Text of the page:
Clive McFarlane: Garden overrun by weeds of self-deception – Worcester Telegram

This post was originally published on this site

Self-deception is like weeds in a garden. The longer you allow it to linger, the more daunting and pervasive it becomes.

And I would submit that “alternative facts” is another name for self-deception run amok.

The people who savaged President Barack Obama and called him a communist and a Marxist are some of the same people who now vociferously support Donald Trump despite his cozy relationship with communist Russia and its president, despite Trump’s unwillingness to fully own up to the fact that Russia meddled in the 2016 elections, and despite Trump’s desire to delegitimize the fourth estate.

Many of the people who support Obamacare today didn’t support it as recently as 2016, when Republicans and then presidential candidate Donald Trump’s war cry of “repeal and replace” was the elixir of their lives.

A recent Gallup Poll, for example, showed that 55 percent of Americans now say Obamacare should remain in place, howbeit with changes. Yet, just last November only 42 percent of Americans supported the law.

Remember during the presidential campaign when candidate Trump called out Hillary Clinton for not releasing the transcripts of speeches she gave to Wall Street banks, such as Goldman Sachs.

“I know the guys at Goldman Sachs,” Trump said then.

“They have total, total control over (Ted Cruz), just like they have total control over Hillary Clinton.”

Well, many of those who cheered Trump for lambasting Clinton for having close ties with Wall Street are still cheering him now as president even though he has appointed five Goldman Sachs veterans to his inner circle.

These inconsistencies would suggest that many Americans believe it is perfectly fine to lie to themselves, if the lie benefits them politically.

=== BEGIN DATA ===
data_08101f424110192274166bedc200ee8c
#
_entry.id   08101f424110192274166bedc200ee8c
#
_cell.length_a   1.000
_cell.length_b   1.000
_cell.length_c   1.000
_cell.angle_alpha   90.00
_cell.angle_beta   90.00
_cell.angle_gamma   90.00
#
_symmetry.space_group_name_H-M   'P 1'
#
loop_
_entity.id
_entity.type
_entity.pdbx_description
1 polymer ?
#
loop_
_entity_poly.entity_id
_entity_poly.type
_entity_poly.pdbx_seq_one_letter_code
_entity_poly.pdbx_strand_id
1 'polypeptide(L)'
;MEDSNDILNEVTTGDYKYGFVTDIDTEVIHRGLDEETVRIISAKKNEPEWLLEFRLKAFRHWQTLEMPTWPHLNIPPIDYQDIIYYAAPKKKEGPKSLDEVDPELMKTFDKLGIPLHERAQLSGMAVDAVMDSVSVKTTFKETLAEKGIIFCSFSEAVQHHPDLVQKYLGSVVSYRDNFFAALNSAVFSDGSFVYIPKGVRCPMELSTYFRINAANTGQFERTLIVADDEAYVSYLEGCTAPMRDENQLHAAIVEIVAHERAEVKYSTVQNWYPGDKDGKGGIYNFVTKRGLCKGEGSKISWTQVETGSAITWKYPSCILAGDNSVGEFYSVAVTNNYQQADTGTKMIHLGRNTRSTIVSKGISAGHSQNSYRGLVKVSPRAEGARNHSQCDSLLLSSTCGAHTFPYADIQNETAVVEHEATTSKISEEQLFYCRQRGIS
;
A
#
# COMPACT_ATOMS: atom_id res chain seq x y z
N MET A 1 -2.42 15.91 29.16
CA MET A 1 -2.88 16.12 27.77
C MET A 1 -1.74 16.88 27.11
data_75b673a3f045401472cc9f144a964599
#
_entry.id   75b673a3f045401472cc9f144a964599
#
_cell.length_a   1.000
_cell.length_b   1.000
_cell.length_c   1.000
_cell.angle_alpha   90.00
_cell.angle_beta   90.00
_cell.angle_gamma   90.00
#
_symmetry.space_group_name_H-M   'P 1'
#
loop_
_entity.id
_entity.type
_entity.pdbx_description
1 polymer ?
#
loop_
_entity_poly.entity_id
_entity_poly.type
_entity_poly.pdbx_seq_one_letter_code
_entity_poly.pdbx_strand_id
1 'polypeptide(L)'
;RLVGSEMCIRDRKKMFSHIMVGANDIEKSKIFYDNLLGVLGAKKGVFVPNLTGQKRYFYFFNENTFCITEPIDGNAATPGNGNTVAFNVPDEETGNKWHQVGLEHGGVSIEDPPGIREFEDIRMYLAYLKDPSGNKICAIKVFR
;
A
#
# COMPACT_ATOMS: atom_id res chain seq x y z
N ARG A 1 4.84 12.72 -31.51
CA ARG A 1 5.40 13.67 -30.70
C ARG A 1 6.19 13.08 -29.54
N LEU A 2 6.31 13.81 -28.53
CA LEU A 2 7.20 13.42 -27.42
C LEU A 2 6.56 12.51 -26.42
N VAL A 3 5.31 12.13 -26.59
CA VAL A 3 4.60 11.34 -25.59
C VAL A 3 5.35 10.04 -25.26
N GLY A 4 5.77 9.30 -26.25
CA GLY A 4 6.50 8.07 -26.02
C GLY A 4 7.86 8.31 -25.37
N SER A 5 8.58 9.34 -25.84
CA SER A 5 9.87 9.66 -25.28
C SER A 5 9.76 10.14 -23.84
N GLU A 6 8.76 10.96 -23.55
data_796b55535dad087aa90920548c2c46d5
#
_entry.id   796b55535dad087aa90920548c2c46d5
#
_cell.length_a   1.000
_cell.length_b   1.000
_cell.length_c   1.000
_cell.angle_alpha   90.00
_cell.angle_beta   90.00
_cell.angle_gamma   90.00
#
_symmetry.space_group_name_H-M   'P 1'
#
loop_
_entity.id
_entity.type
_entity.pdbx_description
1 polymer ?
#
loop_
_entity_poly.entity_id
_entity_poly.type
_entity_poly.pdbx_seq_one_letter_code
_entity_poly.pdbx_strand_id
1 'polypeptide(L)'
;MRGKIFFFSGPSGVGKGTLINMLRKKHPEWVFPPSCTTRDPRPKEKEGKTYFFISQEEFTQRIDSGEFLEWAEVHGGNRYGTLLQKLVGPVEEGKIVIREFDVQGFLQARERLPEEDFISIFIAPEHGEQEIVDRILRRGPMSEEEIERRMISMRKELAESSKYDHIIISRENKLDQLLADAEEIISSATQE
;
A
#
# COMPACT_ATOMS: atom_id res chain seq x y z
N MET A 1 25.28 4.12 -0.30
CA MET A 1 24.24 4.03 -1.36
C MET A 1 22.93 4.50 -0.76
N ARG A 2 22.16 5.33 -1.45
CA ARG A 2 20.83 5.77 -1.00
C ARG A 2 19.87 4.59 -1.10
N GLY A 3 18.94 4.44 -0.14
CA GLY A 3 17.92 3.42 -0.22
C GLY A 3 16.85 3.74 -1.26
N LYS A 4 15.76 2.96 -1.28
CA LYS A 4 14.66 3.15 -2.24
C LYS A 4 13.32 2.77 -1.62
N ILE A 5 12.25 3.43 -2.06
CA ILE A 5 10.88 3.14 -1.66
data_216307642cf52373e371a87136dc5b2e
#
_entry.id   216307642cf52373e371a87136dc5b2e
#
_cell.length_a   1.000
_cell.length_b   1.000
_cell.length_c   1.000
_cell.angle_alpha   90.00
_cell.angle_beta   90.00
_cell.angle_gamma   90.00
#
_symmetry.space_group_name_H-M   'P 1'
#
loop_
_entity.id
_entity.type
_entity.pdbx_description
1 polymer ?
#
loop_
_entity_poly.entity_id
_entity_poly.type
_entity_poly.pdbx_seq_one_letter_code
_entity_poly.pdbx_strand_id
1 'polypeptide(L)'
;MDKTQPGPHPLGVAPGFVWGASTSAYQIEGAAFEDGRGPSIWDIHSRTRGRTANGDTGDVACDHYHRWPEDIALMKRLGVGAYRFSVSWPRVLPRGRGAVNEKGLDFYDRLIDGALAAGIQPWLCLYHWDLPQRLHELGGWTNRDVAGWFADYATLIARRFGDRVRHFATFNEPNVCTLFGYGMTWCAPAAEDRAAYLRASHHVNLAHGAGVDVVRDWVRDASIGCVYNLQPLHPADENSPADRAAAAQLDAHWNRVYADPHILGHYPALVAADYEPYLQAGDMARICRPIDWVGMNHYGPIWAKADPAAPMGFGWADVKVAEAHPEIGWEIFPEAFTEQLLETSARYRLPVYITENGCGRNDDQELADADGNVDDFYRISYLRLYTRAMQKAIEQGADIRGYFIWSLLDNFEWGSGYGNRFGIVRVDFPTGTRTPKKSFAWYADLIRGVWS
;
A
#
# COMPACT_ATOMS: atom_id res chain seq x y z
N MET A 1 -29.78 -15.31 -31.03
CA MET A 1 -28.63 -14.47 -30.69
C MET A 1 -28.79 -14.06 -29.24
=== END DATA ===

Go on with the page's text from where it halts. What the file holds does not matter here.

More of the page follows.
This self-deception has long flowered poverty, racism and unjust criminal justice practices and procedures in this country and it has gotten to the point where it seems the truth doesn’t matter anymore.

Indeed, a full-throated attack on anyone who tries to uproot a self-deception is one of the few reliable bets these days.

President Trump attacking the media for reporting on his lies and self-deception is an example of the “walk the plank” fate reserved for truth-tellers.

One of the most riveting and prescient stories of the 2010 midterm election, in which the Democratic Party suffered massive congressional and state office defeats, was a Mother Jones piece written by David Corn.

It was titled “Confessions of a Tea Party Casualty,” and featured former Republican Congressman Bob Inglis of South Carolina, who was defeated in the 2010 primary because of his unwillingness to court self-deception.

He told Mr. Corn that while he was campaigning his constituents and potential funders were pushing him to among other things describe President Obama as a socialist.

“They say, ‘Bob, what don’t you get? Barack Obama is a socialist, communist Marxist who wants to destroy the American economy so he can take over as dictator. Health care is part of that. And he wants to open up the Mexican border and turn (the U.S.) into a Muslim nation,’” Inglis told Corn.

He said he refused to call Obama a socialist, noting that “It’s a dangerous strategy to build conservatism on information and policies that are not credible. … This guy is no socialist.”

When Corn asked “Why not give the voters what they want,” Inglis said he wasn’t willing to lie.

“For me to go around saying that Barack Obama is a socialist is a violation of the Ninth Commandment. He is a liberal fellow. I’m conservative. We disagree… But I don’t need to call him a socialist, and I hurt the country by doing so. The country has to come together to find a solution to these challenges or else we go over the cliff.”

If it now feels like we are heading toward that cliff, it might be because more politicians didn’t weed out the vigorous growth of self-deception during the 2010 election season.

We are now at the point where wholeheartedly embracing this self-deception as a natural part of our democracy seems a lot easier than weeding it out.